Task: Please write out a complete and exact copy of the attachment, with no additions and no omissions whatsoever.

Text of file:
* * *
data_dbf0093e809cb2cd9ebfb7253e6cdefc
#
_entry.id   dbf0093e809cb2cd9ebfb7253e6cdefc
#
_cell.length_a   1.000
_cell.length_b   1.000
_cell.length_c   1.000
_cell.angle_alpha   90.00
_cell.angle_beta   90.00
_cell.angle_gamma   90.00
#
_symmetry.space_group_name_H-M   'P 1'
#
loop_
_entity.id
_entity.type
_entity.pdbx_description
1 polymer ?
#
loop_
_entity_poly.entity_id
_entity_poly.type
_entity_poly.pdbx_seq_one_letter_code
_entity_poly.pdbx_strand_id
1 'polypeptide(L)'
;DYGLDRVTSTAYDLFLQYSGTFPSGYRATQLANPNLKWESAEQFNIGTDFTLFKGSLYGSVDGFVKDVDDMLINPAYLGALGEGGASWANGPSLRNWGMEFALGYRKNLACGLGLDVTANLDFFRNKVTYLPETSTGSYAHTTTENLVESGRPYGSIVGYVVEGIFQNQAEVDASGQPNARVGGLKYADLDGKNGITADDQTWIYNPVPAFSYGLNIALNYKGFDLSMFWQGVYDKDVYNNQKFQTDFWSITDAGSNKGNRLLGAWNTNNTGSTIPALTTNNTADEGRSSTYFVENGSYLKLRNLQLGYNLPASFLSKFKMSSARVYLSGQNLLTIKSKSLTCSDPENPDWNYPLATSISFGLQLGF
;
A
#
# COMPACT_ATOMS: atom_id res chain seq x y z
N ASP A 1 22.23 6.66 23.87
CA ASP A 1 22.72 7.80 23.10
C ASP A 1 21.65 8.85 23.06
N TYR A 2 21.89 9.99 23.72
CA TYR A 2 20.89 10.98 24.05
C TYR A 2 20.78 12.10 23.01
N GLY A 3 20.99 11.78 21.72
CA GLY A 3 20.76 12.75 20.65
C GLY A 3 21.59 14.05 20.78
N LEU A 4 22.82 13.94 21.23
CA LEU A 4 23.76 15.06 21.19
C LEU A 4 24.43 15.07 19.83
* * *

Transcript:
data_dbf0093e809cb2cd9ebfb7253e6cdefc
#
_entry.id   dbf0093e809cb2cd9ebfb7253e6cdefc
#
_cell.length_a   1.000
_cell.length_b   1.000
_cell.length_c   1.000
_cell.angle_alpha   90.00
_cell.angle_beta   90.00
_cell.angle_gamma   90.00
#
_symmetry.space_group_name_H-M   'P 1'
#
loop_
_entity.id
_entity.type
_entity.pdbx_description
1 polymer ?
#
loop_
_entity_poly.entity_id
_entity_poly.type
_entity_poly.pdbx_seq_one_letter_code
_entity_poly.pdbx_strand_id
1 'polypeptide(L)'
;DYGLDRVTSTAYDLFLQYSGTFPSGYRATQLANPNLKWESAEQFNIGTDFTLFKGSLYGSVDGFVKDVDDMLINPAYLGALGEGGASWANGPSLRNWGMEFALGYRKNLACGLGLDVTANLDFFRNKVTYLPETSTGSYAHTTTENLVESGRPYGSIVGYVVEGIFQNQAEVDASGQPNARVGGLKYADLDGKNGITADDQTWIYNPVPAFSYGLNIALNYKGFDLSMFWQGVYDKDVYNNQKFQTDFWSITDAGSNKGNRLLGAWNTNNTGSTIPALTTNNTADEGRSSTYFVENGSYLKLRNLQLGYNLPASFLSKFKMSSARVYLSGQNLLTIKSKSLTCSDPENPDWNYPLATSISFGLQLGF
;
A
#
# COMPACT_ATOMS: atom_id res chain seq x y z
N ASP A 1 22.23 6.66 23.87
CA ASP A 1 22.72 7.80 23.10
C ASP A 1 21.65 8.85 23.06
N TYR A 2 21.89 9.99 23.72
CA TYR A 2 20.89 10.98 24.05
C TYR A 2 20.78 12.10 23.01
N GLY A 3 20.99 11.78 21.72
CA GLY A 3 20.76 12.75 20.65
C GLY A 3 21.59 14.05 20.78
N LEU A 4 22.82 13.94 21.23
CA LEU A 4 23.76 15.06 21.19
C LEU A 4 24.43 15.07 19.83